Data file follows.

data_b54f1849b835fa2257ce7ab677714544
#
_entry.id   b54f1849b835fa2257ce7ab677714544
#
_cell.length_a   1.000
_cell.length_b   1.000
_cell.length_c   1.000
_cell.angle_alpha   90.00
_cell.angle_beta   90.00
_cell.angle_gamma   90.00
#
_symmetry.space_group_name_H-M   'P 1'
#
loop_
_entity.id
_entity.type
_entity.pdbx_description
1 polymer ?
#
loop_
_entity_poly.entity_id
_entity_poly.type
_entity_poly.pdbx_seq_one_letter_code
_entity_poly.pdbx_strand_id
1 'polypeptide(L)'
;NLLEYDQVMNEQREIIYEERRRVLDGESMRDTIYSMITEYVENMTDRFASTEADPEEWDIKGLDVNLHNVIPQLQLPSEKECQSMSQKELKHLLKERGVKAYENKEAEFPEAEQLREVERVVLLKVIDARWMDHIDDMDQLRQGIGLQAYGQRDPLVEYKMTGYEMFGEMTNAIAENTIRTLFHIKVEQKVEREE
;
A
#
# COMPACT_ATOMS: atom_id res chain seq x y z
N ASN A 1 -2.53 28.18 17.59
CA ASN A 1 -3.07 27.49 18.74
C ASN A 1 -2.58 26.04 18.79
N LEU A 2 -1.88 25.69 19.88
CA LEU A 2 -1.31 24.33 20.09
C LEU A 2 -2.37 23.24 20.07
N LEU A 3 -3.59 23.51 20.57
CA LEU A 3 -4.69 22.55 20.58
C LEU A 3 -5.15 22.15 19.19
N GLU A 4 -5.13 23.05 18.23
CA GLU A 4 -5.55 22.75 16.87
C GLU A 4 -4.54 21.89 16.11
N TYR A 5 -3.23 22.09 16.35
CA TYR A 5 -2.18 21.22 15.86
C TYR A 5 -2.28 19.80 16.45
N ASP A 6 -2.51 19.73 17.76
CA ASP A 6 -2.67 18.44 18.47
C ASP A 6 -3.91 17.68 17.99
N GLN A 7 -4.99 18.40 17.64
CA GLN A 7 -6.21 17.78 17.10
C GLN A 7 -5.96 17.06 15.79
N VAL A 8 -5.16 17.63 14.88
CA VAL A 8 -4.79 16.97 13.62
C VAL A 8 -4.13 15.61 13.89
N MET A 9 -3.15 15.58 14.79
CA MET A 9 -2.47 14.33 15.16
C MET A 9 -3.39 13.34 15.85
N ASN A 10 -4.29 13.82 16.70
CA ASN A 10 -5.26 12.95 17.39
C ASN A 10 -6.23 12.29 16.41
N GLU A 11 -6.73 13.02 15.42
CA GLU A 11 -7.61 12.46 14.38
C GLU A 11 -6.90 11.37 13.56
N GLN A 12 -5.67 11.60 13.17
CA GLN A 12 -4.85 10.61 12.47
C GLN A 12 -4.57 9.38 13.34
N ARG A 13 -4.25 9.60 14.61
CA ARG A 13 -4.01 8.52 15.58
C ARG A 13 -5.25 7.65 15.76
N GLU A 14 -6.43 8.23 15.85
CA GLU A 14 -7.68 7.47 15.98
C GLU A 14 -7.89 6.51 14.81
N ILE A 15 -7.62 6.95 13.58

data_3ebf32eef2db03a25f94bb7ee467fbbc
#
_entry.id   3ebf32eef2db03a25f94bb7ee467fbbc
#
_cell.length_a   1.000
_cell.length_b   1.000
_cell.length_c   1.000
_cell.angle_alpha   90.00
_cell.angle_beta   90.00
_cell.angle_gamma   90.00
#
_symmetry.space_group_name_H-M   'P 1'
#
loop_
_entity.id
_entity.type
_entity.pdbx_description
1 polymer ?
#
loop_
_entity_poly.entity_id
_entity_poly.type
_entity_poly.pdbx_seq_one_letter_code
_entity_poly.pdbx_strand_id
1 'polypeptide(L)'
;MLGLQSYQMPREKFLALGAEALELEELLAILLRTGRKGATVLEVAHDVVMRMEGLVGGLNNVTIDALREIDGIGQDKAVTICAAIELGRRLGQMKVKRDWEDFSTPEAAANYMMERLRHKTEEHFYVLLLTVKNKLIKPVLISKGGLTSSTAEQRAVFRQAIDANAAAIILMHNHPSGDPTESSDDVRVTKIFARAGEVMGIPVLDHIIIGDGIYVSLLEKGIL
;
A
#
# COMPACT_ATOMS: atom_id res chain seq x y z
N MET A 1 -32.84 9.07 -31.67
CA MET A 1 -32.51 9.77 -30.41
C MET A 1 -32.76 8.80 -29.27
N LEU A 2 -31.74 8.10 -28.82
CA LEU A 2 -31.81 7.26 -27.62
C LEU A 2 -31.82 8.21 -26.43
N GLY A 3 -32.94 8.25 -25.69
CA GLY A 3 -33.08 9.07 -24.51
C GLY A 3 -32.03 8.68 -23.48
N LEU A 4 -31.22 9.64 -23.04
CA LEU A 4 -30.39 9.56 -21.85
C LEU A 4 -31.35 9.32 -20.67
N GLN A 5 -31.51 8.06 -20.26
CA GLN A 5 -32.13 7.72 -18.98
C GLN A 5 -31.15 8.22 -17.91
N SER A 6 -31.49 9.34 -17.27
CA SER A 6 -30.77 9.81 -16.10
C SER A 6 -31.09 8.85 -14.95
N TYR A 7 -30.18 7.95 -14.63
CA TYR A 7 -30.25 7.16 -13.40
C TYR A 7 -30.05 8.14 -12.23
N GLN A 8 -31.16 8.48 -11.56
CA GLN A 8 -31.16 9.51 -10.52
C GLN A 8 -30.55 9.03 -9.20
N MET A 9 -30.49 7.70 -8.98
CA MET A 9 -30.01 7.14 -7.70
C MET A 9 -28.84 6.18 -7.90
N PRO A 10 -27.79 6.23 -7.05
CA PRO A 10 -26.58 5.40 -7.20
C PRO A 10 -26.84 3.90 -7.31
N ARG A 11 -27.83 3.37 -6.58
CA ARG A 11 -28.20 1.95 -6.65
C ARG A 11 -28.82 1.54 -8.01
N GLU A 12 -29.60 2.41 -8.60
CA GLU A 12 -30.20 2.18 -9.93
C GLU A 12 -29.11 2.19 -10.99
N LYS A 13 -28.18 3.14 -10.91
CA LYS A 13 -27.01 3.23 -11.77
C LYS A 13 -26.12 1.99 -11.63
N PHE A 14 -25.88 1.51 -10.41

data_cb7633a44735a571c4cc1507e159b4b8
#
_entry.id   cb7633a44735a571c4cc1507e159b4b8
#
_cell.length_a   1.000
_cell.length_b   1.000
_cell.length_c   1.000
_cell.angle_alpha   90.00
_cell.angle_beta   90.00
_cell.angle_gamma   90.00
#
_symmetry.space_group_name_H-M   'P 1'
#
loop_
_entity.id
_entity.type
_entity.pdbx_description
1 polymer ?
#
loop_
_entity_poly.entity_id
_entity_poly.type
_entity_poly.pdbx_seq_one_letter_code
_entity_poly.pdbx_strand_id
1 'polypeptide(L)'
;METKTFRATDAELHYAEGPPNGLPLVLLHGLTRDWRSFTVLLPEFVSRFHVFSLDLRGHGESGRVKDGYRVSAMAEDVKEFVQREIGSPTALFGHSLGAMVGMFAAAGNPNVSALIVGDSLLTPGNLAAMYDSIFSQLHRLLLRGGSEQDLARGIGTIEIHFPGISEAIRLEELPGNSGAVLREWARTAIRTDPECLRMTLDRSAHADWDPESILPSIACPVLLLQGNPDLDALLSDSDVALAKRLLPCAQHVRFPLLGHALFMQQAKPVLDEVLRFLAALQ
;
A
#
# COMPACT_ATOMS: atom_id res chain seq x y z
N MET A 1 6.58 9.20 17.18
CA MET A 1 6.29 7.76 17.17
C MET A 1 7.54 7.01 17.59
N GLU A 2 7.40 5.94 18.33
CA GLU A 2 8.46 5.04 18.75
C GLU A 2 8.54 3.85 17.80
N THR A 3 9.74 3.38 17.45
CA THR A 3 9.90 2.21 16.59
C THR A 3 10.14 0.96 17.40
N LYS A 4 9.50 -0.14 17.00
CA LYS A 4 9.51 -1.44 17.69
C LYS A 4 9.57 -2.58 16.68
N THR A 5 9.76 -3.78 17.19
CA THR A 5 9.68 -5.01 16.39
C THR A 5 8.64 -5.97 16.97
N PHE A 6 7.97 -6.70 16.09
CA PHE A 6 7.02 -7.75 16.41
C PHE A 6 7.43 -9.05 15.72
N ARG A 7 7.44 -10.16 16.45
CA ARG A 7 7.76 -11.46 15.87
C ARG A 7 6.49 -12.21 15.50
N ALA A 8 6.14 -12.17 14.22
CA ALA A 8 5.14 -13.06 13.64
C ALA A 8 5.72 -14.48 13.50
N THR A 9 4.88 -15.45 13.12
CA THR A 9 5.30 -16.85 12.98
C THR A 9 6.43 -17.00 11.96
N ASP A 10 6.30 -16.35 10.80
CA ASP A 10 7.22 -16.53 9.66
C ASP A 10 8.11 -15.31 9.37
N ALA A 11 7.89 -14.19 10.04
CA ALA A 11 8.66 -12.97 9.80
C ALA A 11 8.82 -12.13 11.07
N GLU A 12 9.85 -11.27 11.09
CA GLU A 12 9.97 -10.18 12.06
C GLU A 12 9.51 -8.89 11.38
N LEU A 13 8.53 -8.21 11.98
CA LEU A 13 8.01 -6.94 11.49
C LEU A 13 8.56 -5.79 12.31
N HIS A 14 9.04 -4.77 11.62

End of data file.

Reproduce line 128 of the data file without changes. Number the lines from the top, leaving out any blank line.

N MET A 9 -30.49 7.70 -8.98